- 2 Minutes to read
- 2 Minutes to read
In data analysis, sampling is the practice of analyzing a subset of all data in order to uncover meaningful information in the larger data set.
You want to estimate the number of trees in a 100-acre area where the distribution of trees was fairly uniform. To get an accurate representation of the entire 100 acres, you could
- Count the number of trees in 1 acre and multiply by 100, or
- Count the trees in a half an acre and multiply by 200.
Google Analytics needs to process large amounts of data quickly while maintaining accuracy, which is why it randomly samples a subset of your data.
However, this sample will most likely not be representative and will not reflect the true nature of your data. As a result, there will be uncertainty and disturbance in your reports.
Default reports are not subject to sampling.
Ad-hoc queries of your data are subject to the following general thresholds for sampling:
- Analytics Standard: 500k sessions at the property level for your date range
- Analytics 360: 100M sessions at the view level for your date range
Queries may include events, custom variables, and custom dimensions and metrics. All other queries have a threshold of 1M
Historical data is limited to up to 14 months (on a rolling basis)
There are certain cardinality limits:
- Daily processed tables: 50k rows limit for Universal Analytics, 75k rows limit for Google Analytics 360
- Multi-day processed tables. 100k rows limit for Universal Analytics, 150k rows limit for Google Analytics 360
In some cases, you may see fewer sessions sampled. This may be due to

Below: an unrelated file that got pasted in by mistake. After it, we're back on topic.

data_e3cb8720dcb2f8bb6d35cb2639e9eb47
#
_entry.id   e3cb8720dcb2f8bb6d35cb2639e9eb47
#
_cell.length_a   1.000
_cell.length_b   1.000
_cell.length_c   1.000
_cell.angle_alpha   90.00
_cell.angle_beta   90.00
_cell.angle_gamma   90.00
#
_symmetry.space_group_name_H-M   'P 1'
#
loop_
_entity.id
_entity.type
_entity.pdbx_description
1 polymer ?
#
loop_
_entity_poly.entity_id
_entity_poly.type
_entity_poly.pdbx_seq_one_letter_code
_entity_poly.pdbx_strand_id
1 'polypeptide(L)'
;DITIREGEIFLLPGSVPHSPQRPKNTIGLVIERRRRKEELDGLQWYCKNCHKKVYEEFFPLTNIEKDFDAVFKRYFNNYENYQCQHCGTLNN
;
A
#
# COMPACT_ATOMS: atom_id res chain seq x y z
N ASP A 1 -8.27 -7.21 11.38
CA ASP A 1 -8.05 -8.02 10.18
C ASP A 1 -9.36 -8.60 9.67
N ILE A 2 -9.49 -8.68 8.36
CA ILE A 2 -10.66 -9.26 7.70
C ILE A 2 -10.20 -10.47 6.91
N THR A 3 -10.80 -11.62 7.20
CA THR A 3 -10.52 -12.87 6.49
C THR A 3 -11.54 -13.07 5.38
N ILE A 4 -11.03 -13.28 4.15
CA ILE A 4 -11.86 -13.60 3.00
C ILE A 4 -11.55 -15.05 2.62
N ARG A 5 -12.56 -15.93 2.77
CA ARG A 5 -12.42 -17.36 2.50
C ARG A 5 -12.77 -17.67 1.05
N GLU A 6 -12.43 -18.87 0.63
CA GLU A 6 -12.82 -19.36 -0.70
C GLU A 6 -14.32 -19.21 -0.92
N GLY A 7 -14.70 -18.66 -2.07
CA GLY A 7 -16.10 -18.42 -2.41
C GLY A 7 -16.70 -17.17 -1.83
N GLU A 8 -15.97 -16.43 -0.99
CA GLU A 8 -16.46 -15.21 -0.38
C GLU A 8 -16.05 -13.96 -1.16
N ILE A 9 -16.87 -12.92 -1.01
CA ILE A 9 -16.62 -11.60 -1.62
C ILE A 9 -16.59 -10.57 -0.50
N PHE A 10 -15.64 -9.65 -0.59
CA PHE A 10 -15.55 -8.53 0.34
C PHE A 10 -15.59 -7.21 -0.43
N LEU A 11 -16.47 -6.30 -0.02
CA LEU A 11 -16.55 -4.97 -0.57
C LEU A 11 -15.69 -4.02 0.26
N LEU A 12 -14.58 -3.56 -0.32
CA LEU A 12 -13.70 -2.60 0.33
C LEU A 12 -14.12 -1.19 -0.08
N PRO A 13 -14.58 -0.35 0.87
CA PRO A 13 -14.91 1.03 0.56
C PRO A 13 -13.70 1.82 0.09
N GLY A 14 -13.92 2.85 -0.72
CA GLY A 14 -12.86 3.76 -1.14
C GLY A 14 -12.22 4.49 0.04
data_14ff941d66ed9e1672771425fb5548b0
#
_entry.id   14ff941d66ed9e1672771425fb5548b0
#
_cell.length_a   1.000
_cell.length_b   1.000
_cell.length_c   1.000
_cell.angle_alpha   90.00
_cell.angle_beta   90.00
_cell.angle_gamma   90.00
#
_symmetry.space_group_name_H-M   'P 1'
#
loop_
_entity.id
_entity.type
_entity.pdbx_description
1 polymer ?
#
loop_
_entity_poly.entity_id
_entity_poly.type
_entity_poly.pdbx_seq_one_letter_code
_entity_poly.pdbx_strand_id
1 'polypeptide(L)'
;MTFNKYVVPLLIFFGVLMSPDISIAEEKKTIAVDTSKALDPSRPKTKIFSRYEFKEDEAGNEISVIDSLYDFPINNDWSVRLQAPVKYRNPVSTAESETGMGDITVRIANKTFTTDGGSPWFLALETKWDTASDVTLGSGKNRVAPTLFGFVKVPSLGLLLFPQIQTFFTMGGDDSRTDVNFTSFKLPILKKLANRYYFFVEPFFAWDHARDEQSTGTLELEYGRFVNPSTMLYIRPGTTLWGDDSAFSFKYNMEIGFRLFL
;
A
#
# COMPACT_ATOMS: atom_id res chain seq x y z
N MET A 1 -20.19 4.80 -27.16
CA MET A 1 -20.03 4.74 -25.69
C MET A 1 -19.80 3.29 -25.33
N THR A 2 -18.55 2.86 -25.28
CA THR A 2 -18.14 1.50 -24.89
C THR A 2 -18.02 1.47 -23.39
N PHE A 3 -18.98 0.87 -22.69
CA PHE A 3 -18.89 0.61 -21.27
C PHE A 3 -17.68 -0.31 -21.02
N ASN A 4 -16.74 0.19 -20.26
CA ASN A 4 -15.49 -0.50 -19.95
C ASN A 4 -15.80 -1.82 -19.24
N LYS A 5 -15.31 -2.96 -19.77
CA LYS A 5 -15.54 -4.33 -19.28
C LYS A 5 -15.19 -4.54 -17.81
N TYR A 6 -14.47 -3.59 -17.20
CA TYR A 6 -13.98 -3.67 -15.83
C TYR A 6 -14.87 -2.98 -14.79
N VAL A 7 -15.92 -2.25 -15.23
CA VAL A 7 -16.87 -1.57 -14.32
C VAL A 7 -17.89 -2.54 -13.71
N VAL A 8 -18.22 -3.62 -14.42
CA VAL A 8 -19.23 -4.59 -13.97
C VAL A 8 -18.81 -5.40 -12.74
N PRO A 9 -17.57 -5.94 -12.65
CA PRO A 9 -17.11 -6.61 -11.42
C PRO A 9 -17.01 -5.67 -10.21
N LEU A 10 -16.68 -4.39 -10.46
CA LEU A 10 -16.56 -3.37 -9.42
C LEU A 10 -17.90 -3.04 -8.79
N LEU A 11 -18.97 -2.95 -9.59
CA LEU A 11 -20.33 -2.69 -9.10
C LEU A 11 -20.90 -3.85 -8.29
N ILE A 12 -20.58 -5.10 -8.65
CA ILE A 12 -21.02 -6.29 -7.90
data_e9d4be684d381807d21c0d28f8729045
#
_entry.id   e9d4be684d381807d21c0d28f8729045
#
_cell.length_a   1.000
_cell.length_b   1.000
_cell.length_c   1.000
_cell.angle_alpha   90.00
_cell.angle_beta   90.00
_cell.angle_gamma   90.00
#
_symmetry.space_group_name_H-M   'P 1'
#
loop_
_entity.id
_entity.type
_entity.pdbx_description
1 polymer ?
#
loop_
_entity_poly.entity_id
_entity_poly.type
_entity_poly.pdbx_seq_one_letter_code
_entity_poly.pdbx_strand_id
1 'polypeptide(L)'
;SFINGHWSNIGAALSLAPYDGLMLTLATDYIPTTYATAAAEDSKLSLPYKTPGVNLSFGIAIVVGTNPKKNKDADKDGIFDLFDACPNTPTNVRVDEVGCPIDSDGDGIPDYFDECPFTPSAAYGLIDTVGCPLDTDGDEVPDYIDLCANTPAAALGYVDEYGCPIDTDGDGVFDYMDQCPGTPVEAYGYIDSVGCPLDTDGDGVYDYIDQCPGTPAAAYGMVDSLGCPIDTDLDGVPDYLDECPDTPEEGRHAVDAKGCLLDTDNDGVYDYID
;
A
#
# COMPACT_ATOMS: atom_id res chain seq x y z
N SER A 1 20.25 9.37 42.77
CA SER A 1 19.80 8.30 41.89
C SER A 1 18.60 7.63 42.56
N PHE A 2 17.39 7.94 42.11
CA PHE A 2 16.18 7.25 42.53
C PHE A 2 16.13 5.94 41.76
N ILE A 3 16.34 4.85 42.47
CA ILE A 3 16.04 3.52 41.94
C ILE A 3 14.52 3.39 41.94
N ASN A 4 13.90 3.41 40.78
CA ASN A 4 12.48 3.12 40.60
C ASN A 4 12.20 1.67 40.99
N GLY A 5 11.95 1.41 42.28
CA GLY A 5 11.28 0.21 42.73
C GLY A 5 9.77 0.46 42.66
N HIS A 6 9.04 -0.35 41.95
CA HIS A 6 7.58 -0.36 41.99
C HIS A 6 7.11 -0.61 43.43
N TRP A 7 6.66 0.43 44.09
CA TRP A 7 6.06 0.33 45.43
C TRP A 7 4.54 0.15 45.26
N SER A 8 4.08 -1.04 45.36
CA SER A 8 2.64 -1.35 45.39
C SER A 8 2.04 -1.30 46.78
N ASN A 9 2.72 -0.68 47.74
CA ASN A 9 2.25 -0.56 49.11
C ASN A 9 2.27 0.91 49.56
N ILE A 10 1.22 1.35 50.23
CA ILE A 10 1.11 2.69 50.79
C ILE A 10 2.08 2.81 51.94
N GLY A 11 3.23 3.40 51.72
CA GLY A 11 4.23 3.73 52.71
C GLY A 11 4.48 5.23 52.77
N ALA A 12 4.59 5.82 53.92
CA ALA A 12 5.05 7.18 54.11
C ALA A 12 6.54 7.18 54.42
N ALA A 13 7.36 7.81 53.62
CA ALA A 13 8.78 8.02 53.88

- The complexity of your Analytics implementation,
- The use of view filters,
- Query complexity for segmentation, or
- Some combination of all of the above.
While Google Analytics attempts to sample up to the thresholds described above, it's not uncommon to sometimes see slightly fewer sessions returned for an ad-hoc query.
Google Analytics 4
The default reports (under the Reports snapshot tab) are not sampled. You're free to add any secondary dimensions, segments, or filters.
Sampling may occur when you create an advanced analysis, such as cohort analysis, exploration, segment overlap, funnel analysis, etc.
For more information, please see the official Google Analytics documentation.
Data Sampling in Google Search Console
Data Sampling in Google Search Console is a similar case to Google Analytics.
When you group by page and/or query, Google Search Console may omit some data in order to be able to calculate results in as fast as possible using a reasonable amount of computing resources.
To be able to get the exact data, group your data only by date, device, and/or country. This way, the totals (as well as granular records) will match the data you see in your GSC UI.
If you need to see the trends per page and/or query, please keep in mind that the totals won't match up completely.
For more information, see the official Google Search Console documentation.